We’re slowly gearing up for another release of Bodega at the office. I’ve been sending builds to some people to have them start testing things for us, and hopefully catch things that our normal testing process hadn’t caught. Basically every tester returned the same complaint: “The stuff in the Featured section isn’t centering correctly.” Oh… well that makes sense, I changed how stuff in a couple crucial nib files work, and it’s quite possible, if not probable, that they have auto-saved settings in their pref files that’s conflicting with new rules. But then I got reports from them saying it was happening even with clean prefs.
Uh-oh. When did this break? That’s when my mind goes into this awesome scan of memory, recalling all the times that I did work that might have possibly, somehow, affected this. I came up with a couple incidents, and those few times I was just playing around with nib files (files that let us lay out interfaces, for the non-coders). I did what I typically do, I ran “git log ThatFile.xib” to see when I had been playing around in there. I went back and checked a bunch of those commits, and could figure out what I would have changed to break this. I had a few ideas, but nothing concrete.
I spent the next 3+ hours in Interface Builder just trying to re-lay things out to work. Believe it or not, it was a pain in the ass to get those ads and other content in the Featured screen of Bodega to keep centered without using any code (I refuse to use code for that type of simple layout stuff). It shouldn’t be a pain, but it was. I painstakingly recreated a bunch of it, following all of my tips that I’ve left for myself for how to do it. No dice. Rick’s Enraged.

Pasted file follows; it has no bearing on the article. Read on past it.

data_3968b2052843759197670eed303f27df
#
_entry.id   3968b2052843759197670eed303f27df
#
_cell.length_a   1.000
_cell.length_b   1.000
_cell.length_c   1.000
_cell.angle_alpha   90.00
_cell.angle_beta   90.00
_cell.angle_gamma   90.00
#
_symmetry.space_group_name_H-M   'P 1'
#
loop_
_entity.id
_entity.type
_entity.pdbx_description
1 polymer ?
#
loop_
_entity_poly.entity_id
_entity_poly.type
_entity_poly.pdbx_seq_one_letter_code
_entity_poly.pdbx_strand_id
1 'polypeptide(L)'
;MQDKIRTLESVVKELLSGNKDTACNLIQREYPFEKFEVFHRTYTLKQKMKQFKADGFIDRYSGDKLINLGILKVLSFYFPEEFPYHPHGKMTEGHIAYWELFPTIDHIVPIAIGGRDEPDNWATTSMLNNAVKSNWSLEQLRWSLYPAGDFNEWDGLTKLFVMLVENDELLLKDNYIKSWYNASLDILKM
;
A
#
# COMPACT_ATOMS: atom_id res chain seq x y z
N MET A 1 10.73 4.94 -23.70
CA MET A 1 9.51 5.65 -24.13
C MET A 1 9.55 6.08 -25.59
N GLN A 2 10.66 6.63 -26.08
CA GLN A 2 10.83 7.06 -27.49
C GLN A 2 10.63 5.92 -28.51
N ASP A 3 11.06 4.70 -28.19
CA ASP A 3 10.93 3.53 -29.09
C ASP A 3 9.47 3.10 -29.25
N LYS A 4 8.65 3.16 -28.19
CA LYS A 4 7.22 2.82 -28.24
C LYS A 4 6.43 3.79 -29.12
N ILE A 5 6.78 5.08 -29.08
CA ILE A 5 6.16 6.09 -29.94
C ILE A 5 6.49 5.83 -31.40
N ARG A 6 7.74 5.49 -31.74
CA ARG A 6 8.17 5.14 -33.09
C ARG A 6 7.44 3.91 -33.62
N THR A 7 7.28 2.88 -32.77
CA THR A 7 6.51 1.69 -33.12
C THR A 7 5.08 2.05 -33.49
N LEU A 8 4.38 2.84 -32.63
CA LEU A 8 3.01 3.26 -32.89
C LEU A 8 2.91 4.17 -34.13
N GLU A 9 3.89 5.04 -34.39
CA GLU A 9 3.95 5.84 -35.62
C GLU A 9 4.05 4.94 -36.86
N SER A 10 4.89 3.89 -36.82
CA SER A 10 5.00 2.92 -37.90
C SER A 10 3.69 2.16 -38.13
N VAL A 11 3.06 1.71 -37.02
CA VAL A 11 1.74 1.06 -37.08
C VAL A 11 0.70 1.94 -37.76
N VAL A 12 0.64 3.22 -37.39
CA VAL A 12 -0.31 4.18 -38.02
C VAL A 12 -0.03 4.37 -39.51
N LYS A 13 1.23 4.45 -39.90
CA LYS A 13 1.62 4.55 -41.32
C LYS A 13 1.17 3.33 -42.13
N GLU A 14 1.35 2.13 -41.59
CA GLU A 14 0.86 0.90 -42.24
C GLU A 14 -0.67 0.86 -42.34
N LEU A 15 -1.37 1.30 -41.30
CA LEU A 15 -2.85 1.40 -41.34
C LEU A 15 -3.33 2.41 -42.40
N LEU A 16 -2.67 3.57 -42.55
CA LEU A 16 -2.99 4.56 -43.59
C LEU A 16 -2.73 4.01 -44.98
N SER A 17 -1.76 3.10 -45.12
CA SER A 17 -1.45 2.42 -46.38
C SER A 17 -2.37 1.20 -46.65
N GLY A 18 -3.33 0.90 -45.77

Something wasn’t making sense. This bug must be somewhere else, but I don’t know where. What else could it POSSIBLY be? That’s about when I recalled reading about “git-bisect” in the Git manual. I remembered thinking “well that’s neat.. but when do you ever really not know when a bug crept in?” Well… now. That’s when.
Git-bisect is a command that’s a part of git that helps you identify when a bug crept into your project. It’s rather simple, but by god, is it cool. You tell it “I’m in a bad state.” , and then tell it when it was that you know you were in a “good state.” Well.. I’m sure I’d not have let 0.9.6 of Bodega go out with a bug like that. So I told it that was my last known good state. It’ll then use something akin to a binary-search, and pick a mid-way point. It’ll put your code in that state, and then you can test it. Is it good? Is it not? You tell it yay or nay, and then it picks another mid-way point. Rinse, lather, repeat. As any computer scientist can tell you, a binary-search is an insanely fast way to go through a lot of possibilities. About 6 checks in, it had narrowed it down to one commit and showed me the log of it. ”What? That’s freaking impossible.” I found the commits before and after, and tested. Sure enough, before the bug wasn’t there. And after it was.
That commit had a single line of code changed. The code had SOME relation to the Featured screen, but only in a distant way. But at least now I knew what was causing this change in behavior. It took me another hour of debugging to figure out why changing that one line affected the layout. (answer: cramming a screen worth of controls into a 50x50 view then resizing to the proper size hurts autoresizing constraints. big time.).
Without git-bisect, I don’t know how I’d have found this bug. I’d likely have to have manually started doing mid-way point testing which is time consuming when you have a large number of commits. It’s great to know that there’s a tool out there to help me isolate the change that’s causing a bug. It’s not perfect, but it’ll definitely become a part of my developer tool box.